Venezuela’s Maduro Calls for Regional and Municipal Elections

Venezuelan President Nicolas Maduro placed a call Sunday for the National Electoral Council (CNE) to set a date for regional and municipal elections due this year.


Caracas, April 12, 2017 ( –Venezuelan President Nicolas Maduro placed a call Sunday for the National Electoral Council (CNE) to set a date for regional and municipal elections due this year. 

“I am anxious for gubernatorial and mayoral elections to be held so that the opposition halts the guarimbas and [we can] respond to them with votes,” he declared, referring to ongoing anti-government protests that has seen opposition supporters erect burning barricades and destroy public property in cities across the country. 

“We would defeat them in a matter of hours and radicalize this Bolivarian Revolution,” he continued, speaking during his weekly television program “Sundays with Maduro”.

Venezuela’s CNE has yet to announce dates for the elections, which it says will not be released until political parties complete a controversial renewal process requiring them to collect tens of thousands of signatures from members in three states of their choosing.

Regional elections were supposed to be held last year, but were postponed by the CNE, citing logistical conflicts with the recall referendum process, which was ultimately stalled in court over 53,658 fraudulent signatures collected by the opposition.

Opposition leaders, for their part, responded to the president, stressing that local and regional elections would not be enough to end the protests. 

“General elections and respect for the AN [National Assembly]. Regional [elections] are important, but we can’t settle for that when we have people in the streets,” affirmed National Assembly Vice-President and Popular Will party member Freddy Guevara via Twitter.

Earlier this month, the opposition accused the government of committing a “coup d’état” in response to a controversial pair of March 29 Supreme Court rulings that temporarily authorized the judiciary to carry out certain legislative functions in light of the National Assembly’s ongoing contempt of court.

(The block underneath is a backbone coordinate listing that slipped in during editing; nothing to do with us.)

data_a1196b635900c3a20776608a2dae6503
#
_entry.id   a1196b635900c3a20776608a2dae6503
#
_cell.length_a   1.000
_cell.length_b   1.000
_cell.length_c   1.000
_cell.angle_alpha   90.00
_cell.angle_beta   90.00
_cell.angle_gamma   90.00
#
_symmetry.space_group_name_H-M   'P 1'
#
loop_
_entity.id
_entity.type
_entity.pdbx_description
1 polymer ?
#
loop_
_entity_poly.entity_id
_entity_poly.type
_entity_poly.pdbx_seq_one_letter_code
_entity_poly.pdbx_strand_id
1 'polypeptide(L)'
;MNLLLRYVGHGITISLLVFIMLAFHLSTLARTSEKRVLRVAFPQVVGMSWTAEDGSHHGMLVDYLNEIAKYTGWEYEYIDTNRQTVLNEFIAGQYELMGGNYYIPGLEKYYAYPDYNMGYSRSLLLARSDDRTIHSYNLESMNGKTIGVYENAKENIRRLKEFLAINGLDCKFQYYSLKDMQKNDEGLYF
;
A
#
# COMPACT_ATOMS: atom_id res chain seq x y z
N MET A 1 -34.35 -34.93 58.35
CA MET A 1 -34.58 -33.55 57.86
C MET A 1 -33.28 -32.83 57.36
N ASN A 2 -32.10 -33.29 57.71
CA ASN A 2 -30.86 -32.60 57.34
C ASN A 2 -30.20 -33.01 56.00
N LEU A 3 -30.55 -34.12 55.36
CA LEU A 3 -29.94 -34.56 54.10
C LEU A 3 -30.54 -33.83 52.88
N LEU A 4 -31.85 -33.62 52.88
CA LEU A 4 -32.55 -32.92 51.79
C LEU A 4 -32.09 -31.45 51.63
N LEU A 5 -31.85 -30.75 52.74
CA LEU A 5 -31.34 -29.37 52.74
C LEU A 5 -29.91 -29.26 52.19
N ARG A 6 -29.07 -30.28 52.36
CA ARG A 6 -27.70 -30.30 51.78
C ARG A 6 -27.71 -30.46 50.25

The decisions were subsequently reversed on April 1, but the opposition has continued in the streets, insisting that the Maduro government is illegitimate and demanding early presidential elections.

In January, the National Assembly passed a resolution declaring that President Maduro had “abandoned his post”, refusing to recognize the elected head of state’s authority.

The opposition-held parliament has been on a collision course with the other branches of government since taking office in January 2016, swearing in deputies under investigation for voter fraud and passing legislation ruled unconstitutional by the Supreme Court, including a controversial amnesty law and a proposed constitutional amendment retroactively cutting short the president’s term.

The Chavista government is widely expected to suffer heavy losses at the regional elections, in particular due to an ongoing economic crisis which has taken its toll on its popularity. 

Nonetheless, the United Socialist Party of Venezuela continues to be Venezuela’s largest party, with an estimated 35% support amongst the general population.